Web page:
Could you have luteal phase problems?
The scheme of events in a typical menstrual cycle involves follicle maturation, ovulation and luteal phase wherein the uterine lining is prepared for embryo implantation. The simplest definition of the luteal phase is “the last 12-14 days of the menstrual cycle” before the onset of periods. A successful pregnancy requires a healthy start and endometrium provides the first life support to the developing embryo. A thin insufficiently developed or early disintegrating endometrial lining leads to unsuccessful implantation seen as an early miscarriage. Progesterone also is known as gestation hormone is the key hormone involved in preparing a good three-layered endometrial lining considered optimal for embryo implantation. Low progesterone levels make up a thin endometrial lining that leads to spotting in between periods and shorter cycles. The medical community, unfortunately, does not have a consensus on the fact that inadequate progesterone levels contribute to recurrent miscarriages, however, it is generally observed that low progesterone levels do pose problems in getting pregnant.
Tests to detect Luteal phase defect syndrome are:
progesterone levels during the luteal phase
studying the endometrial lining by ultrasound and biopsy 
checking beta 3 integrin levels  and
FSH and LH hormonal levels
Luteal phase defect symptoms:
Short cycles – Luteal phase of fewer than 10 days – generally detected in monitored cycles when the patient knows when she ovulated
Low progesterone levels
Spotting in between periods – light bleeding as endometrial lining sheds
Difficulty in getting pregnant
An important note of caution here is that only when these symptoms are experienced for three successive cycles are you suspected to be having a luteal phase defect.
What causes the Luteal phase defect?
Low progesterone levels
The levels of progesterone peak during the luteal phase in a normal cycle to prepare a cushiony endometrial lining for the embryo. Lower levels of progesterone lead to thin endometrial lining insufficient for embryo implantation and support during the initial pregnancy period.
Menstrual cycles that do not make mature follicles are called anovulatory cycles. The maturing follicles also produce progesterone and in absence of follicles, the natural progesterone levels decline.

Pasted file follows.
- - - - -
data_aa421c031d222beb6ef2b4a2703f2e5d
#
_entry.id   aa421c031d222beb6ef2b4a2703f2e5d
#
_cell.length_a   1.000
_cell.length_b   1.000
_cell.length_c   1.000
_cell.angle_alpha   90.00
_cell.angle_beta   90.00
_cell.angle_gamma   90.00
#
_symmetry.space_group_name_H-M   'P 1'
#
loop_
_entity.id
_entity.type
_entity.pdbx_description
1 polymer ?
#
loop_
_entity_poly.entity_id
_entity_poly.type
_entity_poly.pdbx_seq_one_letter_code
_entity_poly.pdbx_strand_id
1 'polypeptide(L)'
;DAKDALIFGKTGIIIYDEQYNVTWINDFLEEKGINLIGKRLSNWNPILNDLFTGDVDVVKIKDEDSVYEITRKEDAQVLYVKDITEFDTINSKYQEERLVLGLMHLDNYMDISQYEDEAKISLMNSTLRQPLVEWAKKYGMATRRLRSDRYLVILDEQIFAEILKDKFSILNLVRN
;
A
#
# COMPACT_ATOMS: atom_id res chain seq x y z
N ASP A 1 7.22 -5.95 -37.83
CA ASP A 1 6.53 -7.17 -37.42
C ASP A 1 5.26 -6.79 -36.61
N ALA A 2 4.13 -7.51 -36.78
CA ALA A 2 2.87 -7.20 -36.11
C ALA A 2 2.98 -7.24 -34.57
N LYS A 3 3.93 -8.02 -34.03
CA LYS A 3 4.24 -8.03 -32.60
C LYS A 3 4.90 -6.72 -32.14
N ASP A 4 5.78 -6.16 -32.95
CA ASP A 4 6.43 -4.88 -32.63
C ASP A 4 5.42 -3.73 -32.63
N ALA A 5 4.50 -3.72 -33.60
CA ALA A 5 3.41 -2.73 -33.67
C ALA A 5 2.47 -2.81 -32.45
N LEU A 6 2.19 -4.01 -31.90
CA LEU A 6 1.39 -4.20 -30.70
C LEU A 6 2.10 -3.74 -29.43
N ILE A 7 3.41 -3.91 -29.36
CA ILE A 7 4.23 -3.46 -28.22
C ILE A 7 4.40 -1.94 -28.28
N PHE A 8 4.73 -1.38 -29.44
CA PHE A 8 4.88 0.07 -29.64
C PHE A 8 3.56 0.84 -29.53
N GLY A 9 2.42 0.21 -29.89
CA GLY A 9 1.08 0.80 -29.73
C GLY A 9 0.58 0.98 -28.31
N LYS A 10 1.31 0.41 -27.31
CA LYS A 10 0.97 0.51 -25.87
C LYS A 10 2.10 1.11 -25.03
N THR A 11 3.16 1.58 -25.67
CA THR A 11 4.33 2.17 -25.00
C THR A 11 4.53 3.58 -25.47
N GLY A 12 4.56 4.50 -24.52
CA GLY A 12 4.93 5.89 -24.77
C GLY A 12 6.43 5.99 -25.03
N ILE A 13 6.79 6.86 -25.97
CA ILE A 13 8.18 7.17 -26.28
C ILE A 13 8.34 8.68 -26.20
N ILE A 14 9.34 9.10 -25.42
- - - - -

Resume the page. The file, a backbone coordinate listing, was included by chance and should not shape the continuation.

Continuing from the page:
Defective thyroid function
Thyroid hormone makes the precursor of progesterone and lower levels of thyroid lead to lower levels of progesterone.
Stress induces production of “ stress hormone” (cortisol), this, in turn, suppresses progesterone production
How to correct luteal phase defect?
If you are diagnosed with a luteal phase problem, there are several steps you may want to explore before relying on the conventional medical treatment of Clomid, HCG injections, progesterone injections, pills or suppositories
What can you do?
Vitamin B 6
Vit B 6 also helps to increase progesterone levels. Suggested usage is 50mg up to 100mg daily. Make sure to use B6 in conjunction with a B complex or multivitamin as all the Vitamin B’s work synergistically.
Progesterone “opposes” oestrogen, which means by lowering oestrogen, your body will produce more progesterone, which is required to lengthen the luteal phase. A study found that reducing the sugar by 60%, it decreases estrogen by 25% within 3 weeks.
Incorporating nuts, green leafy vegetables, foods rich in vitamin C and essential fatty acids will promote hormone balance and manage luteal phase defect.
What can Natural Fertility Australia do?
We can help you to balance your hormones naturally by making sure your estrogen and progesterone are working in perfect synergy. We are not prescribing synthetic or natural hormones to achieve this. This is done by taking natural medicines to stimulate your body to release the correct amount of hormones.
References http://www.sart.org/uploadedFiles/ASRM_Content/News_and_Publications/Practice_Guidelines/Committee_Opinions/Luteal%20phase%20deficiency2012noprint.pdf https://recurrentearlymiscarriage.wordpress.com/category/beta-3-integrin/